LANSING, Mich. (WLNS) — The Centers for Disease Control and Prevention today recommended the first respiratory syncytial virus (RSV) vaccine for pregnant people, in order to protect their newborns from severe RSV illness.

The new vaccine, Pfizer’s bivalent RSVpreF vaccine (trade name ABRYSVO), has shown a reduction in the risk of RSV hospitalization for babies by 57% in their first six months of life, the CDC said.

CDC recommends an administration of one dose of the RSV vaccine in the fall months, for people in weeks 32-36 of pregnancy.

CDC last month recommended a new RSV immunization for infants that has shown to reduce the risk of both RSV-related hospitalizations and healthcare visits in infants by 80%.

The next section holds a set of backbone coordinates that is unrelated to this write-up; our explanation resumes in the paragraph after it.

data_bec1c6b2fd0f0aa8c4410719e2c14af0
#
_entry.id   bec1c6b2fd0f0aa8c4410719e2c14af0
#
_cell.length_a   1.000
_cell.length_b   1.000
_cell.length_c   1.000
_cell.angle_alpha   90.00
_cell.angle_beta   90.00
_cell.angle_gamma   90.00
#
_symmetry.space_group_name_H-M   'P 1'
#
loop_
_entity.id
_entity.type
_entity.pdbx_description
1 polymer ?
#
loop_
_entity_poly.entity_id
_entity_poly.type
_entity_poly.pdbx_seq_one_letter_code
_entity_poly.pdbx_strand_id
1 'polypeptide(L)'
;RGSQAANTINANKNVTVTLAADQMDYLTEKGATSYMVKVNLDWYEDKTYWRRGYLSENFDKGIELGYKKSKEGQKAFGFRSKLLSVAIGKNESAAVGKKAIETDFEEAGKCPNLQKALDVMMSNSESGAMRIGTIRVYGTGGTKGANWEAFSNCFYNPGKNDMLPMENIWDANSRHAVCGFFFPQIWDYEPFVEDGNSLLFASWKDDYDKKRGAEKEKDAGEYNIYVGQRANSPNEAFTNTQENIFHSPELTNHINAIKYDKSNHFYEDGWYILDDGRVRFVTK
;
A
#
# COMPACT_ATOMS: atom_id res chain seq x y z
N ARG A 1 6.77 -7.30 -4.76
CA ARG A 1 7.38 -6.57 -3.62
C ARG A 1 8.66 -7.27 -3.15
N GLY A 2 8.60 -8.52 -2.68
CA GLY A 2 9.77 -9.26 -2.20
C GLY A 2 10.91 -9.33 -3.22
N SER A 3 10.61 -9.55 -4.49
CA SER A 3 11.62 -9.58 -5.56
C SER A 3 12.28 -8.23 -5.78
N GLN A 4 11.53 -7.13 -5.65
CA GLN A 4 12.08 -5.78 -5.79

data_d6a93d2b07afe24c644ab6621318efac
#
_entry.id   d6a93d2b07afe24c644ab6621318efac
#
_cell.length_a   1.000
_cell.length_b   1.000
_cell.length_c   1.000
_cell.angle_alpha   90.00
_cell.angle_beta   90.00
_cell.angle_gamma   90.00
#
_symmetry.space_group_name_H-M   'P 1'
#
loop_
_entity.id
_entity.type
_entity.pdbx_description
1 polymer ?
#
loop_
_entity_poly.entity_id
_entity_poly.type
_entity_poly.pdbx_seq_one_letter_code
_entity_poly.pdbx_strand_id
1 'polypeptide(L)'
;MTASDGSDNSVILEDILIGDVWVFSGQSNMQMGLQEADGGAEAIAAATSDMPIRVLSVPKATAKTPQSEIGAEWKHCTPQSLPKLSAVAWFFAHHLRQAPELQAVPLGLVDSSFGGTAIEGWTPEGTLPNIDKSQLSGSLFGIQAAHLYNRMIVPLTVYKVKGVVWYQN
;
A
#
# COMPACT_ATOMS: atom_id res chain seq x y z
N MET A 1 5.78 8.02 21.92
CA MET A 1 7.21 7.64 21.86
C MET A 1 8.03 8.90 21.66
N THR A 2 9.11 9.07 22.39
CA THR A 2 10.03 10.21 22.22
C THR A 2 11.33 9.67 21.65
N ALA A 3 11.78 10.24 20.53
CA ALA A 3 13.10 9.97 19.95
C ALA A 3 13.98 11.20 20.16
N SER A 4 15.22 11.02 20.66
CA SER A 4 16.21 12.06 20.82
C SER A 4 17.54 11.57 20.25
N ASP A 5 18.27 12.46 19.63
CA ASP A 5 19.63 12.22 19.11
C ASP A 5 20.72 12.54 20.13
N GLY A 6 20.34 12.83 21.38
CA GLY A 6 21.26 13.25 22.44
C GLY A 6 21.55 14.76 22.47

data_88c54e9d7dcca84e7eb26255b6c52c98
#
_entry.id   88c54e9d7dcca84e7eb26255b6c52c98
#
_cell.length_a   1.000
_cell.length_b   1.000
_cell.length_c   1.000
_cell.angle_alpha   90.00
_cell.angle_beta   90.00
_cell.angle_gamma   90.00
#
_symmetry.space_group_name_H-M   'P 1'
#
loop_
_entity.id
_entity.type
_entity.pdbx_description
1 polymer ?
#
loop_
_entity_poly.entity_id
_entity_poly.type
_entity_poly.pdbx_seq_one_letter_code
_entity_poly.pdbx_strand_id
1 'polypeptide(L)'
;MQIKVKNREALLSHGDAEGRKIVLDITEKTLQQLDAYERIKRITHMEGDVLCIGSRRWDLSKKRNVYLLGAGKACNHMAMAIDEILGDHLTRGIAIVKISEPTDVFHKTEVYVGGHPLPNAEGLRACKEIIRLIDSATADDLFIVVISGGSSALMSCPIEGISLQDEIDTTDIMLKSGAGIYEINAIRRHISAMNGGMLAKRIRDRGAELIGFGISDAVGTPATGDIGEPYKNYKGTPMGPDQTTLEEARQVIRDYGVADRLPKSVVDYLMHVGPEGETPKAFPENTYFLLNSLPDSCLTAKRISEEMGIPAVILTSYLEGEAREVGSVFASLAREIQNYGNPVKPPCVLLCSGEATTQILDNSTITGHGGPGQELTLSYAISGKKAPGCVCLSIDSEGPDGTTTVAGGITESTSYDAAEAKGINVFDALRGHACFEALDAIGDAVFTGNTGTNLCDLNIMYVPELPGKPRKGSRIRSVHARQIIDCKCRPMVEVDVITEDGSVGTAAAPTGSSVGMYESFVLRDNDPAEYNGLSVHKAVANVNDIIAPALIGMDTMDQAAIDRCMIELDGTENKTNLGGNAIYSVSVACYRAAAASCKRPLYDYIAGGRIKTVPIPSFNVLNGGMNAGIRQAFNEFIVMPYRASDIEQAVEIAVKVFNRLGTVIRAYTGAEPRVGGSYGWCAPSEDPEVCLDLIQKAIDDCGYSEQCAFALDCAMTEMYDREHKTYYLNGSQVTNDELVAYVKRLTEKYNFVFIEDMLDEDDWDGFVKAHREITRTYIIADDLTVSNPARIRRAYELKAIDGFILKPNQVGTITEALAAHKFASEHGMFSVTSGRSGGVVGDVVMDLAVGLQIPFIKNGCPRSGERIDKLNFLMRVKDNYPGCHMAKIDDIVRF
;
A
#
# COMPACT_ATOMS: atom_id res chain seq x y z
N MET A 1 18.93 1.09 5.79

Most infants will likely only need the maternal RSV vaccine or the infant immunization, but not both, the agency said. An example of an exception might be that if a baby is born less than two weeks after maternal immunization, then a doctor might recommend the baby also get the infant immunization.

“This is another new tool we can use this fall and winter to help protect lives,” said CDC Director Dr. Mandy Cohen. “I encourage parents to talk to their doctors about how to protect their little ones against serious RSV illness, using either a vaccine given during pregnancy, or an RSV immunization given to your baby after birth.”    

The maternal vaccine is available in some U.S. locations and availability should increase in the coming weeks. This fall and winter represent the first virus season in which vaccines are available for all three major respiratory viruses: COVID-19, RSV and influenza.

Check with your insurance provider and/or health care provider to find out about coverage of the RSV vaccine.